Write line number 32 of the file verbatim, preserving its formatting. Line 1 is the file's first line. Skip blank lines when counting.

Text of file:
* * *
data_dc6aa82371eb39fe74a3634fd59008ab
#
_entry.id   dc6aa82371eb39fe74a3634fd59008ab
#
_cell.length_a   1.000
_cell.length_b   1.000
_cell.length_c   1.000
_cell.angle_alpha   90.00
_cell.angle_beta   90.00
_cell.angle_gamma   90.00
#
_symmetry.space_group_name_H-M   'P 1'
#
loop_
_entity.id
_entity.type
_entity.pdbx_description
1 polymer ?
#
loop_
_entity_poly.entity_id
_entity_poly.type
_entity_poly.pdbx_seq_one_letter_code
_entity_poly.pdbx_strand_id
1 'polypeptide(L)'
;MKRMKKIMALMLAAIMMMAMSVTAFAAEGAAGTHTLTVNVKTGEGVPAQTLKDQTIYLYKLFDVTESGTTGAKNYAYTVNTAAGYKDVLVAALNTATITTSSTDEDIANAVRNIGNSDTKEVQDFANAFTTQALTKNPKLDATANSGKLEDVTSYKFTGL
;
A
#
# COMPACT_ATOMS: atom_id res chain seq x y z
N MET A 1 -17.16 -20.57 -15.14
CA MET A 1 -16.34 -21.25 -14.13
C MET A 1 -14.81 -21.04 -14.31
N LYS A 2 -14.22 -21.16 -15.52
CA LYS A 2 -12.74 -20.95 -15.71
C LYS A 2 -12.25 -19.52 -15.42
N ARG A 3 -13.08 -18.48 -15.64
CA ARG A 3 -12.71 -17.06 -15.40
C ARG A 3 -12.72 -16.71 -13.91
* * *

CA MET A 1 -16.34 -21.25 -14.13